8 ways to deal with stress, from a former Vantage student
The first year at university can be overwhelming at times, but there are many ways to maintain your mental wellness. Here former Vantage student, Aya Hioki, reveals the most effective ways she deals with stress.
Having spent the last three years studying at UBC, I have found that managing stress and mental wellness is one of the most important skills that any university student can learn. There are many potential causes of stress, from multiple assignments and finding time to socialize with friends, to thinking about your future career. It can be especially challenging for first year students at UBC Vantage College, who are also dealing with living away from home in a new country, while still learning a new language. As an alumnus of the Vantage program, I would like to share how I deal with stress.
Get involved with UBC student clubs
Joining a UBC student club is key to managing stress. This is how I have made so many friends whom I can count on, who I now call my best friends. Surrounding yourself with friends and speaking with someone who you trust is a great way to overcome stress.
There are so many clubs at UBC where you can meet like-minded people, whatever your interests, from crafts, cooking, and music, to dance and various sports. For instance, I am currently a member of Krav Maga Self-Defense Club, where I am learning how to protect myself, as well as the International Student Association, where I have met students from all over the world.
Clubs are a great way to meet new people outside the classroom, and widens your perspective on the world. Doing something you are interested other than study also helps your mental wellness. It’s really important to spend time enjoying your hobbies and to give your brain a break from study.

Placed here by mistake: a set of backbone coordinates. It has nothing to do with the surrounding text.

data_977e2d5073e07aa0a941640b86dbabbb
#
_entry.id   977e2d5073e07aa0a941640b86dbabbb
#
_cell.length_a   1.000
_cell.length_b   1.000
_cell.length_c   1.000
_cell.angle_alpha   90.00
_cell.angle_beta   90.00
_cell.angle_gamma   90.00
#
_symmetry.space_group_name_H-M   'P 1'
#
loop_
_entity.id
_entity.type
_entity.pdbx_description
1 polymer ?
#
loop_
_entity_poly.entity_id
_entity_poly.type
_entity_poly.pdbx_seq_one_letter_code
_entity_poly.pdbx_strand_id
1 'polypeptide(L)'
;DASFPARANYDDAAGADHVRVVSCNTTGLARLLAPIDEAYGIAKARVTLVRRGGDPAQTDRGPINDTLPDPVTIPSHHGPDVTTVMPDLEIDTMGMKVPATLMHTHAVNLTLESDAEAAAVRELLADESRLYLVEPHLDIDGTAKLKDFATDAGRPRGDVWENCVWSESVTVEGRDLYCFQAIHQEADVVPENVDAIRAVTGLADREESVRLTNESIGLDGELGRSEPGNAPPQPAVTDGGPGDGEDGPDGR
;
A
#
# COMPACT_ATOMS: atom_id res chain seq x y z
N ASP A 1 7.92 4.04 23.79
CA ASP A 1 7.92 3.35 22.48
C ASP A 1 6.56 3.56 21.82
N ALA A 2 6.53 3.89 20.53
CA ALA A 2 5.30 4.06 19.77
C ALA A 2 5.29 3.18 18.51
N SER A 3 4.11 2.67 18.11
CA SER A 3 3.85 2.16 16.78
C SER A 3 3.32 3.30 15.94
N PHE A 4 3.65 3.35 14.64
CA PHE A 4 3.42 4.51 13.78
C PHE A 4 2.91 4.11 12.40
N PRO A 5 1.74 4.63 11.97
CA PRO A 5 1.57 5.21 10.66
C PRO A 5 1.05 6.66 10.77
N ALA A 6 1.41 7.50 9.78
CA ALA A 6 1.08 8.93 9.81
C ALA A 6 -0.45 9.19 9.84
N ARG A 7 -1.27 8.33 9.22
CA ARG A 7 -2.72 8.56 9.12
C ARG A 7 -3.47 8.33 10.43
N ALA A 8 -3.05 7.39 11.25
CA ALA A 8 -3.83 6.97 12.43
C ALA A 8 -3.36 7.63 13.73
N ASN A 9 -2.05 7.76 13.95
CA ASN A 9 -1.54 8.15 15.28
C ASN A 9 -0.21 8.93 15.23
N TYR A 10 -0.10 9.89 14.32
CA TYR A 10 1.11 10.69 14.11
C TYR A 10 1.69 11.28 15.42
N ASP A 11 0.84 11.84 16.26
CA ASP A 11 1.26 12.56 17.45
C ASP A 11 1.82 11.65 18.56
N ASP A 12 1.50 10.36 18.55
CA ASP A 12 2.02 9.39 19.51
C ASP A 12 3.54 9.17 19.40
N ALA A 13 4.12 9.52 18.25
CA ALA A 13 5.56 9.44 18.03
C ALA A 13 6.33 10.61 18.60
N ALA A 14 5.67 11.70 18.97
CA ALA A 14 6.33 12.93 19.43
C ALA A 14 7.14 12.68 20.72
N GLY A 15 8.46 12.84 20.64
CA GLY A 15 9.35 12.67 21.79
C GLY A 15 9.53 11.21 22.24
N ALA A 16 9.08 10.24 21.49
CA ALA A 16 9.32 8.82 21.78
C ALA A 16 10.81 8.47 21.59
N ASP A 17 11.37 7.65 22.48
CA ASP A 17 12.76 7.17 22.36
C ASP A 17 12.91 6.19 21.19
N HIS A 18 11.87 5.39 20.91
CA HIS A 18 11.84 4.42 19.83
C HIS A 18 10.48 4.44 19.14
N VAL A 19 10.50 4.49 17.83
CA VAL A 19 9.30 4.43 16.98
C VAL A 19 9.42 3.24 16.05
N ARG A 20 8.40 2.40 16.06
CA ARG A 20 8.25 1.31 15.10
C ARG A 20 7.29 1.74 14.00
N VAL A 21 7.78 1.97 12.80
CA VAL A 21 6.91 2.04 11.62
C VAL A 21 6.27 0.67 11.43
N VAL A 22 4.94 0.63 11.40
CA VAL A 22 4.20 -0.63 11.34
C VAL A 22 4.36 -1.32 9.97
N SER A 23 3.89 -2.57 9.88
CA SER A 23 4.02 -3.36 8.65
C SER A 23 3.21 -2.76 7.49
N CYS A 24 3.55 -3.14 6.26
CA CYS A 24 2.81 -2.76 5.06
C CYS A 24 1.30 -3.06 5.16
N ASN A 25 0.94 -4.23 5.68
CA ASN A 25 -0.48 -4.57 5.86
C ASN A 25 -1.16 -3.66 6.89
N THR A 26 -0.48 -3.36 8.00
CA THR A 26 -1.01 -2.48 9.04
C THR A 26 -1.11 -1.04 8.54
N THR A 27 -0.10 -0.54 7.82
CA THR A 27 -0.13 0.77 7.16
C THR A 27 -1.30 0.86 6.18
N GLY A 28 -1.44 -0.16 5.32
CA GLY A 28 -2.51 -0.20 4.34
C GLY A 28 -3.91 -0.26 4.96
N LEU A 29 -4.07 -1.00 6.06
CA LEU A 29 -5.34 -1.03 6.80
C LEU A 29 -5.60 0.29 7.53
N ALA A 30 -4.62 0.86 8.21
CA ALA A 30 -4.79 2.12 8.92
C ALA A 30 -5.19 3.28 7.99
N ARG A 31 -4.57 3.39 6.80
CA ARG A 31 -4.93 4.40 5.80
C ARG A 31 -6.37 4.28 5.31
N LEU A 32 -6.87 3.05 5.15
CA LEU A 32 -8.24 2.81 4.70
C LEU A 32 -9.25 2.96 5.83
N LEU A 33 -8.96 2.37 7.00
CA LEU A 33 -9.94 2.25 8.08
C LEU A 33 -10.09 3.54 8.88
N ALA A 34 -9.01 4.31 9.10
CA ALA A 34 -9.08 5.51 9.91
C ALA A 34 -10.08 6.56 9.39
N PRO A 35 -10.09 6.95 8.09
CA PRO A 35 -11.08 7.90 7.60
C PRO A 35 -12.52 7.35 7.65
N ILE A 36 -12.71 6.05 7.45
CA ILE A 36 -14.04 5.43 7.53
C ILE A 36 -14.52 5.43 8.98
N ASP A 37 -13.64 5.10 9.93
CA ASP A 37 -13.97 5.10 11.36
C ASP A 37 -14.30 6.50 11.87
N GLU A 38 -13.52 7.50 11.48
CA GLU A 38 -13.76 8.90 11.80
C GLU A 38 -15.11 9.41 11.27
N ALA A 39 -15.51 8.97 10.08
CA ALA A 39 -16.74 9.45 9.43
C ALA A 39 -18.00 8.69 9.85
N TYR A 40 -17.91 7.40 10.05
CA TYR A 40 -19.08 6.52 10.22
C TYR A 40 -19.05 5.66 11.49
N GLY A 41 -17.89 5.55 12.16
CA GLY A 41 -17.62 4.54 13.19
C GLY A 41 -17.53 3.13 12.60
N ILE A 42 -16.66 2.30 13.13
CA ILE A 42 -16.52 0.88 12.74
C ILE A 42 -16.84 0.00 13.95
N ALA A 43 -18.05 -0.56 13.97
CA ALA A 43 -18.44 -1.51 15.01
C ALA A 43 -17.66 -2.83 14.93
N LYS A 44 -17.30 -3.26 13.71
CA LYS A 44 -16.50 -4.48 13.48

To find out more about UBC student clubs and organizations visit www.ams.ubc.ca/clubs/
Connect with your academic advisor
One of the biggest causes of stress is often academic performance and uncertainty about your future career. Talking to your Vantage academic advisor can reduce anxiety about such issues, as they can give you really useful advice.
I talk to my advisor at least twice a semester to discuss how I’m going academically and if I’m on track to pursue my career ambitions, even when I don’t have specific concerns to talk about.
The Vantage One program has wonderful academic advisors that you should make full use of. If you haven’t already had an opportunity to talk to them, you can contact them via the details below:
Vantage Management Academic Advisor
Vantage Engineering Academic Advisor
Vantage Arts Academic Advisor
Vantage Science Academic Advisor
Participate in regular physical exercise
Physical exercise is another good way to deal with stress. It’s not healthy to spend all day at a desk — your brain and body need exercise. Thankfully, UBC has so many excellent facilities that you can access for a variety of exercise options. As well as various sporting clubs, UBC REC has a great gym and an awesome new aquatic centre for swimming.
Your residence should also have gym facilities or if the weather is nice, I recommend jogging around this beautiful campus!
Personally, I’m a fan of exercising with a buddy so I find clubs (like UBC Krav Maga Self-defense club) a really positive way to exercise regularly. I’ve also found that achieving physical goals makes me more confident and feel better, like you can sweat out all those stresses.
See the Vantage counsellor for extra support